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Boeing B-52 Stratofortress

Boeing B-52E Stratofortress

Posted on February 11, 2013
By Ray Panko | [email protected] | Pearl Harbor Aviation Museum

Intercontinental Strategic and Tactical Bomber

B-52 dropping up to 81 1,000 pound bombs. Air Force Photograph 041105-O-9999G-012

Since the 1950s, the Boeing B-52 has been America’s “big stick.” This massive and far-ranging aircraft began as a high-level strategic nuclear bomber, changed to a low-level nuclear strategic bomber when Soviet anti-aircraft missiles improved, and then evolved again into a conventional bomber in Vietnam. Although the B-52 remains nuclear capable, its role since the 1960s has been to drop massive loads of conventional bombs. Although its official name is Stratofortress, nearly everybody calls it the BUFF—the Big Ugly Fat Fellow. Early models of the B-52 had a crew of five—two pilots, a bombardier, a route navigator, and electronic weapons systems officer, and a tail gunner. Today, in the B-52H, it flies without a tail gun or tail gunner.

The B-52 was born in October 1948. Boeing engineers traveled to Wright Field, Ohio, to pitch a new bomber to the Air Force. It had a rocky beginning. The original XB-52 design, chosen by the Army Air Forces in 1946, was for a straight-wing, six-engine, propeller-powered heavy bomber. On Oct. 21, 1948, Boeing Chief Engineer Ed Wells and his design team were in Dayton, Ohio, when the Air Force’s chief of bomber development told them to scrap the propellers and come up with an all-jet bomber. Over the following weekend, in a Dayton hotel room, the team designed a new eight-engine jet bomber, still called the B-52, made a scale model out of balsa wood and prepared a 33-page report. The Air Force was sold. The first flight of a B-52 Stratofortress (the YB-52 prototype) was publicly announced for Tuesday, April 15, 1952, which turned out to be an unusually warm and sunny Seattle day. Its two pilots sat behind each other, as in the B-47. Insisting that bomber pilots sit side by side, Curtis LeMay personally ordered that the two pilots be seated side by side.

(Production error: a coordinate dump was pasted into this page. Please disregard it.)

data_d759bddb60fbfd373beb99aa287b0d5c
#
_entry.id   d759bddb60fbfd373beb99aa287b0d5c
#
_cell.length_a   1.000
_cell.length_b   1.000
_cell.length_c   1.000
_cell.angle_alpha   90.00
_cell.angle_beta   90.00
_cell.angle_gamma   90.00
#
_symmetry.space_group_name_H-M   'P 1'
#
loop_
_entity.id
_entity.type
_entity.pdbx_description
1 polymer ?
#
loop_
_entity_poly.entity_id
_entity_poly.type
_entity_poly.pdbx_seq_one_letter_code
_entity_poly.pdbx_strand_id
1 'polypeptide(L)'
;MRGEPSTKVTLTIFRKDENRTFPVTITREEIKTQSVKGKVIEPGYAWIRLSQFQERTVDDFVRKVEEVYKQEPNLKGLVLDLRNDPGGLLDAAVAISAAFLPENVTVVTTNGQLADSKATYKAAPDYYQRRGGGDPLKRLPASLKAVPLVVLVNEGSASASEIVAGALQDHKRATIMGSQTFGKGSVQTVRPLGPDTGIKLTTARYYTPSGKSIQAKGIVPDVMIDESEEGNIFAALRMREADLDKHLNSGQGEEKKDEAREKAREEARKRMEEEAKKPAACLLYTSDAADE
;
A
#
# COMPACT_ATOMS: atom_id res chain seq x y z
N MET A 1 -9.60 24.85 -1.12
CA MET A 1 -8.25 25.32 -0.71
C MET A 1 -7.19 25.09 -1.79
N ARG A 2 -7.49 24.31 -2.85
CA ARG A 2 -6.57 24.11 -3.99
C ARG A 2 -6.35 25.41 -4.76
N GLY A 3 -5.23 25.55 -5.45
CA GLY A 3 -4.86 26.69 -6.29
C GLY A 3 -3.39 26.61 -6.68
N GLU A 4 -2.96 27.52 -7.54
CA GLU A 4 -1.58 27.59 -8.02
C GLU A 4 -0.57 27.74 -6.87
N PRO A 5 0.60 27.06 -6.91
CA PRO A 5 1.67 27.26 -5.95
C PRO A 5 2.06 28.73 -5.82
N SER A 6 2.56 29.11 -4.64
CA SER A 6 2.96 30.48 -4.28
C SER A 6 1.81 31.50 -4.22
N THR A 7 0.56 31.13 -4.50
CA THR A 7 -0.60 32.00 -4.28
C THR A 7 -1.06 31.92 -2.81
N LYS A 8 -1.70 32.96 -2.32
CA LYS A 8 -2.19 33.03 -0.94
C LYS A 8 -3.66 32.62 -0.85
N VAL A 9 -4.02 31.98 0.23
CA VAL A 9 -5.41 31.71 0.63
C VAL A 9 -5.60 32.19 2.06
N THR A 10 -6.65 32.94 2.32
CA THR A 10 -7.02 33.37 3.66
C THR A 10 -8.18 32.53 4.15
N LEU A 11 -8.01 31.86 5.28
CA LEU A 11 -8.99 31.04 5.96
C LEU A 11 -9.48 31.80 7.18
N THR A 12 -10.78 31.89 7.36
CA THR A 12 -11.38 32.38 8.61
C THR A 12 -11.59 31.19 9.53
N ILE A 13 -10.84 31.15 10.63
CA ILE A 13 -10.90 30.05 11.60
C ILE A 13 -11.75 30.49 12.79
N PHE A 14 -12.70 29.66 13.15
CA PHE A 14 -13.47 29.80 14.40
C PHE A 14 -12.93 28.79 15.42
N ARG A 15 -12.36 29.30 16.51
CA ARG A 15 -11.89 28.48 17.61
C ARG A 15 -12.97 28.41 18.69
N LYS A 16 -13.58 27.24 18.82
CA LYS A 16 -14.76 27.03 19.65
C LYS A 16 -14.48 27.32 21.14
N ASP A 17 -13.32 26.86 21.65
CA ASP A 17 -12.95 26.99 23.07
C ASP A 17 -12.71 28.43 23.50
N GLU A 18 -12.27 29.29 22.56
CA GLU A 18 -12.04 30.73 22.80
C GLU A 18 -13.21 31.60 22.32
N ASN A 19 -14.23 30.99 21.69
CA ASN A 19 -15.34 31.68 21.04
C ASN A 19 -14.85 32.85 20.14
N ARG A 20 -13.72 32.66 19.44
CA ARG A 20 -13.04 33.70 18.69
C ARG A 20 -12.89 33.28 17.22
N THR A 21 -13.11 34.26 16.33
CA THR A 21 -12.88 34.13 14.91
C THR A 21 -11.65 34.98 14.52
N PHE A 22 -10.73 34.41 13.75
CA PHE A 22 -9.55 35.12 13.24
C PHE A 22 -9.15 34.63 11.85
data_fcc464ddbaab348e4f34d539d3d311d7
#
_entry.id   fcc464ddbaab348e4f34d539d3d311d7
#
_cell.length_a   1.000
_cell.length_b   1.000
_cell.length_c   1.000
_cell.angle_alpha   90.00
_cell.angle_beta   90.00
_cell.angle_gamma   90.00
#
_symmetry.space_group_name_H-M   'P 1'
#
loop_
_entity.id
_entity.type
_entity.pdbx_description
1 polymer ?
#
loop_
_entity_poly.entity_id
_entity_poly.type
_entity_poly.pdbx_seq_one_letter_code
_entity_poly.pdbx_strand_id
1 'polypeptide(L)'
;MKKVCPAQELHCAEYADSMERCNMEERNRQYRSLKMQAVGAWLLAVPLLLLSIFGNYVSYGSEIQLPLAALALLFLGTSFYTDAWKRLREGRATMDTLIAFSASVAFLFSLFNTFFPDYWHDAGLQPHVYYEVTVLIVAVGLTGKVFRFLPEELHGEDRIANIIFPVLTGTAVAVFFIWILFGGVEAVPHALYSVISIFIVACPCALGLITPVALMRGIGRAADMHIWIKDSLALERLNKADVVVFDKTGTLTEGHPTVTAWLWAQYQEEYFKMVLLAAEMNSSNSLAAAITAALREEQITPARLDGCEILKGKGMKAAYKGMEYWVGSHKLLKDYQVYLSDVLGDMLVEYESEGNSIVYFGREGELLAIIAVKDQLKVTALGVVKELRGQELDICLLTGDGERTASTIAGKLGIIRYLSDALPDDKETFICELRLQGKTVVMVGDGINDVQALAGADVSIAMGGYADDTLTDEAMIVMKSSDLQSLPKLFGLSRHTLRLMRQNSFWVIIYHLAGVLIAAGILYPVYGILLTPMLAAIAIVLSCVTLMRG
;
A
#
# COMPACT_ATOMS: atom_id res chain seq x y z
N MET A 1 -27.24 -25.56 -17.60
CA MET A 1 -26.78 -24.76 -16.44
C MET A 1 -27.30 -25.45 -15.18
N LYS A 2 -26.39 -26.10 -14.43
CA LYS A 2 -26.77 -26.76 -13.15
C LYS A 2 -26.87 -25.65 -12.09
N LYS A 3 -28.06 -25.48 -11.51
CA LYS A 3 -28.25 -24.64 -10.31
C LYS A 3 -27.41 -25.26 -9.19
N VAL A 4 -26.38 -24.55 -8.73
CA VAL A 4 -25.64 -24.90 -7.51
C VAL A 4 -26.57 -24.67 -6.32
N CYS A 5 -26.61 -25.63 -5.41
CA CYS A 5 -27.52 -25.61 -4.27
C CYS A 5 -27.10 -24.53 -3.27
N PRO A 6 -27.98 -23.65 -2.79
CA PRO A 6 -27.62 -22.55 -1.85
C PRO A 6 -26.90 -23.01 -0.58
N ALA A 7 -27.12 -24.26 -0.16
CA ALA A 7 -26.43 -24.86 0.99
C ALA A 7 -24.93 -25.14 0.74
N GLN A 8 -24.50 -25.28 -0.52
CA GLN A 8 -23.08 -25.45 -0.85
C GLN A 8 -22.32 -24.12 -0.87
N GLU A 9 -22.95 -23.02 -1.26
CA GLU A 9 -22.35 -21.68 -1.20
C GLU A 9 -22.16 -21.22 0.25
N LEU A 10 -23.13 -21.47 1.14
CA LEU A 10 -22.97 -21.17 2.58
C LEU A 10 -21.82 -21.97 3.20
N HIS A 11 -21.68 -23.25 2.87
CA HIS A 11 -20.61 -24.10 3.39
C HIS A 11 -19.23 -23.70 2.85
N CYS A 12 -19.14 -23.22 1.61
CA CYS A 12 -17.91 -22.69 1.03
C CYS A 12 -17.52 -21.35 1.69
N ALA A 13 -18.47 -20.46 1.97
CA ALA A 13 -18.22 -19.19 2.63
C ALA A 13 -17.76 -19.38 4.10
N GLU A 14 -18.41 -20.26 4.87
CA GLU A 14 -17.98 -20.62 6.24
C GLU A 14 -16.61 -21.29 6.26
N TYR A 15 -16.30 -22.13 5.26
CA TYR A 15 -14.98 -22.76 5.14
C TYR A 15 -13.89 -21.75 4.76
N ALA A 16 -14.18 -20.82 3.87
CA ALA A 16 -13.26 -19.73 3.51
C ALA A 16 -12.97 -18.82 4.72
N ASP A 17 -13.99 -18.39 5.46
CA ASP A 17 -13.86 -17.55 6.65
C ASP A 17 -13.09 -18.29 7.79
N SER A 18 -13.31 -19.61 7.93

The final result was an enormous aircraft weighing in at 488,000 pounds and was the B-52H. It had eight Pratt & Whitney TF33-P-3 turbofan engines, with 17,000 pounds of thrust apiece, a maximum speed of 650 mph, a ceiling in excess of 50,000 feet, and a range of 10,000 miles, globally with in-flight refueling. (In contrast, a World War II Boeing B-17 Flying Fortress weighed one tenth as much, could fly half as fast, could fly one fifth as far, and had one eighth the bomb load.)

Figure 1: B-17 and B-52. Air Force Photograph 060513-f-0558k-001

For many years, the B-52 was the center of the Strategic Air Command’s (SAC) arsenal. In fact, the B-52 outlived SAC. It originally flew at very high altitudes, above the reach of Soviet anti-aircraft fire. Later, as the Soviet Union developed high-altitude surface-to-air missiles, the B-52s were reengineered to penetrate Soviet territory at low level.